Lincoln Cathedral hosts Peregrine chicks for seventh time

A pair of Peregrine Falcons nesting on Lincoln Cathedral have had their eggs successfully hatch for the seventh year in a row.

The two birds revisit the iconic Lincoln building every year to have their chicks, and this year there are three babies.

The chicks only hatched a week ago, and bring the grand total of Peregrines born at the Cathedral to 13.

The birds are positioned on one of the tallest points of the Cathedral, so the RSPB have set up a number of viewpoints for visitors to see the protected birds of prey.

Every weekend until July 28, members of the RSPB will be on hand to teach visitors about the birds and help people spot the nest.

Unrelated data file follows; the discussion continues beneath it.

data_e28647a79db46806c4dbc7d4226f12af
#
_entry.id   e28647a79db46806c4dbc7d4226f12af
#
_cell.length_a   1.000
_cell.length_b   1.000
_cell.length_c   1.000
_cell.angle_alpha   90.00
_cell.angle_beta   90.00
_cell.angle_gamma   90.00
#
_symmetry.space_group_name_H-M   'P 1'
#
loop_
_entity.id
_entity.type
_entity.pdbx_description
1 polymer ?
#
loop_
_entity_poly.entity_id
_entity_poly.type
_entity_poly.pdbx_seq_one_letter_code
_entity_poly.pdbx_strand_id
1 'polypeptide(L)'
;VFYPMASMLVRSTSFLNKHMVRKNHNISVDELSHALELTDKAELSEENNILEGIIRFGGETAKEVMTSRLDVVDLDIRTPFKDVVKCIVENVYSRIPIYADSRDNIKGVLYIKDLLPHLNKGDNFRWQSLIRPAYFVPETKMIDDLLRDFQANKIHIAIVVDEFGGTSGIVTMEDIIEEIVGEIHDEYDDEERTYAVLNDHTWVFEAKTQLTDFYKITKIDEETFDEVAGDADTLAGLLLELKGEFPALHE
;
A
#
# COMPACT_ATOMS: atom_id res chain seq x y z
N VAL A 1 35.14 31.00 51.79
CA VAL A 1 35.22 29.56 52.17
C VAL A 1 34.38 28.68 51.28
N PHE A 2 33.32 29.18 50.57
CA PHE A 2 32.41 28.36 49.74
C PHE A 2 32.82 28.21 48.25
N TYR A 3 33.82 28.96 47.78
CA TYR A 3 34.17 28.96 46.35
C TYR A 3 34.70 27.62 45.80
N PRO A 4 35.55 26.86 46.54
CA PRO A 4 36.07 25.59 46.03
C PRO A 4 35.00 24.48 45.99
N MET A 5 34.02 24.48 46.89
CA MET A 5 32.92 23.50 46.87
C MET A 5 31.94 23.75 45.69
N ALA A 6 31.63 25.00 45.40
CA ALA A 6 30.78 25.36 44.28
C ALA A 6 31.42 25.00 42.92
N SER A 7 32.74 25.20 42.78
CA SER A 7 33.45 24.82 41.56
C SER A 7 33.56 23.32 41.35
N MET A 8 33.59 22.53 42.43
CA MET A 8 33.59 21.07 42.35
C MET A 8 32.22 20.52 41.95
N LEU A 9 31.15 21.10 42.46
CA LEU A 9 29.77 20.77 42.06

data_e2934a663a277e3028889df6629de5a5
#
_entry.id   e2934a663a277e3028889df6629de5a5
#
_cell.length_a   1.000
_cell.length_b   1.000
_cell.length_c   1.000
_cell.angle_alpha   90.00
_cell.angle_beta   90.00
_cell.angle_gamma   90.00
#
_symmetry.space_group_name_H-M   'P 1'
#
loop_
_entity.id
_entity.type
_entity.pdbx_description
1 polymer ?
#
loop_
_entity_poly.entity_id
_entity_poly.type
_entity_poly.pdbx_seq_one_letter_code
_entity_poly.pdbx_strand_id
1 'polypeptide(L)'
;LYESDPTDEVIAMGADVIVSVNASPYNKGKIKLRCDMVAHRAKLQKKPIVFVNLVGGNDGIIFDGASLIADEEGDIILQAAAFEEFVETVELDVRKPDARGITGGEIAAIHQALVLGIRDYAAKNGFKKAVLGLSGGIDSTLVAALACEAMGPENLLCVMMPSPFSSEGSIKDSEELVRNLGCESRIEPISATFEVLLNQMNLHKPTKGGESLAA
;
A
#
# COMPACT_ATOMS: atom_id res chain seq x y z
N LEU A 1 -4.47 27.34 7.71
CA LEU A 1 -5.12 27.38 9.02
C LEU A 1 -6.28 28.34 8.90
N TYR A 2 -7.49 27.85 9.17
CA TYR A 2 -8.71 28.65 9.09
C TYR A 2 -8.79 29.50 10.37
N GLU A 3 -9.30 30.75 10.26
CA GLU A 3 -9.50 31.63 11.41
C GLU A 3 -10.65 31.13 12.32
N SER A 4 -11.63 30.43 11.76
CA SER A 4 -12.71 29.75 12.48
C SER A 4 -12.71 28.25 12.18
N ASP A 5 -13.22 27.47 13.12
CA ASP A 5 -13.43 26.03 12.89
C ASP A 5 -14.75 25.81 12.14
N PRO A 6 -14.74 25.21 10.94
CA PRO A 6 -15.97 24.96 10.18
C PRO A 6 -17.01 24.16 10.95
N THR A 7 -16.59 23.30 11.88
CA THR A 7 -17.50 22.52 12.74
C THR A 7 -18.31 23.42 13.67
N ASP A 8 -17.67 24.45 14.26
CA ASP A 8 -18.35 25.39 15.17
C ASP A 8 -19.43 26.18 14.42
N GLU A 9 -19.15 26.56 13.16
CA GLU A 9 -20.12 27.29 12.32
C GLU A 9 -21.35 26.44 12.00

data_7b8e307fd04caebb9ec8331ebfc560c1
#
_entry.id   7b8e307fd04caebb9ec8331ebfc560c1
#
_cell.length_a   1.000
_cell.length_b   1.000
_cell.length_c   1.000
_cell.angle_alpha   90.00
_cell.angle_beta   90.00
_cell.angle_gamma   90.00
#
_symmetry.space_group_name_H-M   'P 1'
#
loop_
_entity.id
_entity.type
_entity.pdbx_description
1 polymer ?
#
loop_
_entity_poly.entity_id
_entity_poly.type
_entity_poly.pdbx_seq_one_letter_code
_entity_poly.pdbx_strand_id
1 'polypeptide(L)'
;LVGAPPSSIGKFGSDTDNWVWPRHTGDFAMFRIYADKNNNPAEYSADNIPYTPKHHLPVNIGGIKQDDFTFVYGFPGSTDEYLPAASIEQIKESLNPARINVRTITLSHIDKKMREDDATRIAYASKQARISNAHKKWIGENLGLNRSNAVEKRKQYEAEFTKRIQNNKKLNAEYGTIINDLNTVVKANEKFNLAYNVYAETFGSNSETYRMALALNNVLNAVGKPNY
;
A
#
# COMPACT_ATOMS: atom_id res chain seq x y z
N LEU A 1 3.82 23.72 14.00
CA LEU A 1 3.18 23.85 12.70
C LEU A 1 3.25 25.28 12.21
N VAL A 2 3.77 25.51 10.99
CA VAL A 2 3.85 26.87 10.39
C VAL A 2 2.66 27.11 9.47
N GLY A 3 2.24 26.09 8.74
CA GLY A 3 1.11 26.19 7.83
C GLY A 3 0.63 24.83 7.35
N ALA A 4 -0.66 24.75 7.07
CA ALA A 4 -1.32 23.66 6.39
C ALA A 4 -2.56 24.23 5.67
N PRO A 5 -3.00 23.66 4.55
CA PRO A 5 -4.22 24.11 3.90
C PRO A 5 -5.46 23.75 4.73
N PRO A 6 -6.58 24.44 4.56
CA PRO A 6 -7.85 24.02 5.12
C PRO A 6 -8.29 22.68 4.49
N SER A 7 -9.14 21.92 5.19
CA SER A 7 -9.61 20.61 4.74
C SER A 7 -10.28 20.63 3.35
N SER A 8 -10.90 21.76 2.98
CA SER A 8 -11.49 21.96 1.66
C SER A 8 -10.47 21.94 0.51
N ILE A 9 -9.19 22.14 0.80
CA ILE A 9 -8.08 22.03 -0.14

There is also a live webcam on the site so people can see the new chicks and their parents 24/7.

Peregrine Falcons became endangered in the 1960s due to the use of pesticides, but numbers began to creep back up after they became a protect species in the 1980s. There are still only 1,400 breeding pairs in the UK.

The birds are one of the fastest breeds of bird, flying at speeds of up to 200mph.

They usually lay their eggs on high cliffs, but have been known to hatch on many cathedrals, disused nuclear reactors and other bizarre spots that resemble high cliff faces to them.